Misc. TrashWhen I first saw the trailer of Father’s Day, it was love at first sight. With lines like, “You know how many dads go missing around here, motherfucker?” and a plot that focused on the Fuchman, a rapist and murderer of dads, I knew I had to see it as soon as possible. This was my introduction to Astron-6, the Canadian filmmaking team, and a pretty good one at that. For some utterly absurd reason, Father’s Day was banned in Australia last year. This ludicrous censorship only brought more attention to Astron-6 and acted as a good reminder that I needed to watch Manborg, which recently received both a local and American release.


Canada, 2011, Steven Kostanski


Watching the trailer for Manborg, I felt a little nervous. The film looked to be entirely shot in front of a green screen – my only complaint about Father’s Day was its final act, which featured heavy green screen use. However, unlike Father’s Day where the effect feels out of place, Manborg‘s use of green screen is in context and is actually one of its most endearing features. Being a tribute to straight-to-video sci-fi of the 80s and arcade games of yesteryear, the green screen not only enhances Manborg‘s hat-tipping genre nods, it also, kind of surprisingly, makes the film quite the visual feast. The green screen effect is, of course, cheap, but somehow the film is hypnotic and its style becomes addictive; feeling at once nostalgic yet strangely original.

The plot is an excellent meld of genres, throwing bloodthirsty demons into an industrial post-apocalyptic setting. We open with a soldier (Matthew Kennedy) battling against a horde of demons from hell alongside his brother. Both brothers are killed, but one – via a truly amazing title montage – is brought back to life in the future as Manborg – a weapon-clad cyborg. Manborg joins the fight against Draculon (Adam Brooks) and his demonic army in an attempt to save the human race. Fighting alongside Manborg is hysterically overdubbed martial artist #1 Man (Ludwig Lee), the Australian-accented Justice (Conor Sweeney) and his not Australian-accented sister Mina (Meredith Sweeney). I have to give Astron-6 credit in their naming of characters. Much like my response to the Fuchman in Father’s Day, every time someone uttered “Number One Man”, I laughed, really hard. And that’s what sets Astron-6 apart from a lot of other cheaply made genre films coming out at the moment. Astron-6 are actually funny. The dialogue in Manborg is sharp and the characters are hilarious (particularly the bewildered titular character). Manborg is treated as a comedy first, but it also doesn’t give off the attitude that it’s sneering at the films that it parodies. This is a film made with love.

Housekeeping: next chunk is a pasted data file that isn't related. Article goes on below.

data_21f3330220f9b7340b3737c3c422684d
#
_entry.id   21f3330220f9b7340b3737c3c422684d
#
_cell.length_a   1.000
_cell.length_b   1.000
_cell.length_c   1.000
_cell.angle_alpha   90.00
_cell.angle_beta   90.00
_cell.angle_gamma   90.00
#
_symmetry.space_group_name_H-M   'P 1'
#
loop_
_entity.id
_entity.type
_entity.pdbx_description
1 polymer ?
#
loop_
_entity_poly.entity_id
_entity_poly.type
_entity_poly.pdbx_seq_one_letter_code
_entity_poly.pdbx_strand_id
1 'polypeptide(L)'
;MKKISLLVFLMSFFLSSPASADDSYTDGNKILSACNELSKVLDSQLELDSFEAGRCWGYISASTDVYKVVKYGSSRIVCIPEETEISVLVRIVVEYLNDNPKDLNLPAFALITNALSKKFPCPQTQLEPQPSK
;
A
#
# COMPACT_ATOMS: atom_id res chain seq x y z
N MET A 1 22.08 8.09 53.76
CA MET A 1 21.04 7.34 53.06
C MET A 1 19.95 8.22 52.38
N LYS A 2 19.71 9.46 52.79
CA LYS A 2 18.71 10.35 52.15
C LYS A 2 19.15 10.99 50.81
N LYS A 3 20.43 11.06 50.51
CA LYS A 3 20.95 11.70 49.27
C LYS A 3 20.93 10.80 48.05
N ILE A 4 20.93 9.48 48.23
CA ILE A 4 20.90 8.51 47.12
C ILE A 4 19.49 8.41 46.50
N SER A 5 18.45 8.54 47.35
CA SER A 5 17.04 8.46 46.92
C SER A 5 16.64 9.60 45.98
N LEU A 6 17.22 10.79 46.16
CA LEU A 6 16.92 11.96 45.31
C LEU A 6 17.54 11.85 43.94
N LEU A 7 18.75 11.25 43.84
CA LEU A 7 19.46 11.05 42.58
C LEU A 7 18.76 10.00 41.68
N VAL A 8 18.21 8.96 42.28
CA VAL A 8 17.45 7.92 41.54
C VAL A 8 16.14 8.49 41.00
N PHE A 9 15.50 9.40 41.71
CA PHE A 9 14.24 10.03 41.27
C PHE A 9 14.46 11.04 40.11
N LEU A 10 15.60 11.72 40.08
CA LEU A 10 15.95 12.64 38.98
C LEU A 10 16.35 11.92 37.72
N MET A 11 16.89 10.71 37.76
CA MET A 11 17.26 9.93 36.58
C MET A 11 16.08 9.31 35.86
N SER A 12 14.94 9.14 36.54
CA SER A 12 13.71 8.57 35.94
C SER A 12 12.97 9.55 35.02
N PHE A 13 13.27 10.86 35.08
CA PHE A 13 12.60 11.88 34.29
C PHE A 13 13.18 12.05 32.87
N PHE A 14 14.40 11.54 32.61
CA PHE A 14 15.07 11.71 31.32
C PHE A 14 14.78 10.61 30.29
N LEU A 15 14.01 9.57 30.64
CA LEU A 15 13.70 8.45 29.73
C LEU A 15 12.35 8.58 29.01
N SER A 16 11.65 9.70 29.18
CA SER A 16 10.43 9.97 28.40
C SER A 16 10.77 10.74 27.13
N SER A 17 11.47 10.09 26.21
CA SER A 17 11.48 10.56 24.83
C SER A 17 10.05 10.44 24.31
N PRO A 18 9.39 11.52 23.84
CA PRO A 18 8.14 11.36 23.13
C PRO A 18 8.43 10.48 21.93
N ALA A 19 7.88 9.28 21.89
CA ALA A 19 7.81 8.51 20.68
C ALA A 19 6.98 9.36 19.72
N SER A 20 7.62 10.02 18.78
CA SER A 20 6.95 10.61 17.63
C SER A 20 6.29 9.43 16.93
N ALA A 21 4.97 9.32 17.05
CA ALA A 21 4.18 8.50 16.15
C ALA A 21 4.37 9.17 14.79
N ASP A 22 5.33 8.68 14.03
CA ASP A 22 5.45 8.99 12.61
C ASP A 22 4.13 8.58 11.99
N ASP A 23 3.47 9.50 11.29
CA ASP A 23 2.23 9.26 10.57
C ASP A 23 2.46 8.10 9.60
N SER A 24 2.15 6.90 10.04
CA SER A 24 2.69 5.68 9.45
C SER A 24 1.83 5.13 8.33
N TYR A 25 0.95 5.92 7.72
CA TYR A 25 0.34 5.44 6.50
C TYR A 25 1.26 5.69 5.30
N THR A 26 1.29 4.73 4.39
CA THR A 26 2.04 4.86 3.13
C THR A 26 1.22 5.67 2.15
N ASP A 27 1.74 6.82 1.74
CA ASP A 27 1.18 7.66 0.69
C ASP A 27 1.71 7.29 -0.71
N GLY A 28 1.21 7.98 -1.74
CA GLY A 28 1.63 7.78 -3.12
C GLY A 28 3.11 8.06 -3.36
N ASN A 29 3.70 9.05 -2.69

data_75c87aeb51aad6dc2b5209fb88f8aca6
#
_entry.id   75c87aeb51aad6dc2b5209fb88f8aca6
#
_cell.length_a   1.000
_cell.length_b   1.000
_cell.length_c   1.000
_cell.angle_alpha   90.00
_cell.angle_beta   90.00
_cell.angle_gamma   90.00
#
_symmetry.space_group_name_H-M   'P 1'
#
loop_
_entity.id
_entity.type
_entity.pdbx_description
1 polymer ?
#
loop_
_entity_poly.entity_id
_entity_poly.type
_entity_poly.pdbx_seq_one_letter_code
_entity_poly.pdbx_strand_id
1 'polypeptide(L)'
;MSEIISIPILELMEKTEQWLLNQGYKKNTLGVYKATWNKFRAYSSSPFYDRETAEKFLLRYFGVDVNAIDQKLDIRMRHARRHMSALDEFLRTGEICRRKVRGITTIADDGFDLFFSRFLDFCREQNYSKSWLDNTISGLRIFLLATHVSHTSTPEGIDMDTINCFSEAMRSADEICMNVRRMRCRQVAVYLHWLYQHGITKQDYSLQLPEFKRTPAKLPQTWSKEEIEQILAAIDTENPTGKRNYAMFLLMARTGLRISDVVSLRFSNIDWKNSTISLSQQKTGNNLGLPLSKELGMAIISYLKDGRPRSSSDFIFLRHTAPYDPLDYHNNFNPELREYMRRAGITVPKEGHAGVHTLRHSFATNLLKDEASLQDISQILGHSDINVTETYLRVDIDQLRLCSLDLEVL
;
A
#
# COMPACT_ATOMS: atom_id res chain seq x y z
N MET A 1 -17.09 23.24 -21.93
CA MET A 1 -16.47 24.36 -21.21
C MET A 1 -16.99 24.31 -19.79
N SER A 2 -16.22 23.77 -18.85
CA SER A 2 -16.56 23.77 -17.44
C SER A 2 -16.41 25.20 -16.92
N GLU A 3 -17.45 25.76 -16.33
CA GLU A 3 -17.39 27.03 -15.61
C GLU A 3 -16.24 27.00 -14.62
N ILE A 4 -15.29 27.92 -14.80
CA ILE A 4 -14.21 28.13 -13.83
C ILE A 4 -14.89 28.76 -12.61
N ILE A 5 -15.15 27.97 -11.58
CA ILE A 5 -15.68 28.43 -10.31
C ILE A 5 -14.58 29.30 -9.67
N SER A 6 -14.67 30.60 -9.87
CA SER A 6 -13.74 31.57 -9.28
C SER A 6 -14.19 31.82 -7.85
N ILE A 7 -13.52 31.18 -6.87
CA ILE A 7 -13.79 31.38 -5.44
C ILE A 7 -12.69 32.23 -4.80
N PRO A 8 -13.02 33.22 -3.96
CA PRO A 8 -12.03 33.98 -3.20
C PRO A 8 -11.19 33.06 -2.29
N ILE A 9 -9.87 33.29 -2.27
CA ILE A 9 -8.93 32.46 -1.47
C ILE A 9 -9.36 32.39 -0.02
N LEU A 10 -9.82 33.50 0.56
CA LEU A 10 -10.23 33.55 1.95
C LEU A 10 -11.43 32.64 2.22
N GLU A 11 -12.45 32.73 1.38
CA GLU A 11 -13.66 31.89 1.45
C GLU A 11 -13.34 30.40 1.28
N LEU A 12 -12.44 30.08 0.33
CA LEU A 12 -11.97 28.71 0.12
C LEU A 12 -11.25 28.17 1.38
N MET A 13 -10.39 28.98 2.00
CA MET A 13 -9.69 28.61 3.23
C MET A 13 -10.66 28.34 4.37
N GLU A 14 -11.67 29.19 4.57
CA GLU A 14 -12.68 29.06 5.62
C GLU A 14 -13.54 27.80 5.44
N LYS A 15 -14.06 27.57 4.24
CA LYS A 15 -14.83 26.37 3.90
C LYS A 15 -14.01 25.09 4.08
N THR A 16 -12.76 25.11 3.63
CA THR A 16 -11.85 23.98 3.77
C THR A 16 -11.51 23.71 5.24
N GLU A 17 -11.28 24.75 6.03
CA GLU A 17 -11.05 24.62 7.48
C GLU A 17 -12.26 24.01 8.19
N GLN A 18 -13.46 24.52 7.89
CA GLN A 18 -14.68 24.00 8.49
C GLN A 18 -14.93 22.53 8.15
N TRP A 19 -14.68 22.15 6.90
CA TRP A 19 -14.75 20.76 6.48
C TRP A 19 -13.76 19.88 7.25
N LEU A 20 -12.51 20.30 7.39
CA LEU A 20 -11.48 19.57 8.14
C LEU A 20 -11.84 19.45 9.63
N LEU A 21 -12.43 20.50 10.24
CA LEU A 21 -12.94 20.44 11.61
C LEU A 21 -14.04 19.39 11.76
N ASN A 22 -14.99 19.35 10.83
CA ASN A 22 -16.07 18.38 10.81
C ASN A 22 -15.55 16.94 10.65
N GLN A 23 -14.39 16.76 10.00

With its brisk running time, Manborg is relentless and over before you know it. The action is nonstop, as is the death and destruction. The effects are a mixed bag. When the film implements stop-motion and practical effects, it works wonders. There is a fantastic sequence where Manborg fights a giant skull-faced monster fitted with enormous weapons. The old school methods of achieving this creature are truly beautiful to see in motion. Unfortunately, there’s also a fair amount of computerised gore. While this would normally leave me irritated, these effects almost work in adding to the film’s arcade style. Either way, its not enough to seriously detract any enjoyment. I’ve read quite a few reviews lamenting Manborg‘s supposedly “terrible effects”. Personally, I found the film’s amazingly detailed backgrounds impressive. The post-production sets are obviously constructed on a low budget, but this is in no way a bad thing and only adds to the film’s charm. With little money, Manborg creates a consistent and fascinating universe.

I hope Astron-6 continue to make excellent work. I’m not sure what’s next on their plate, but if Father’s Day and Manborg are any indication. I have no doubt that it will be worth watching.


Manborg is available locally (in Australia) through the always great Monster Pictures at a very affordable price. For those in the USA, Manborg is also easily found on DVD. Both releases are packed with extras, so your choice comes down to convenience.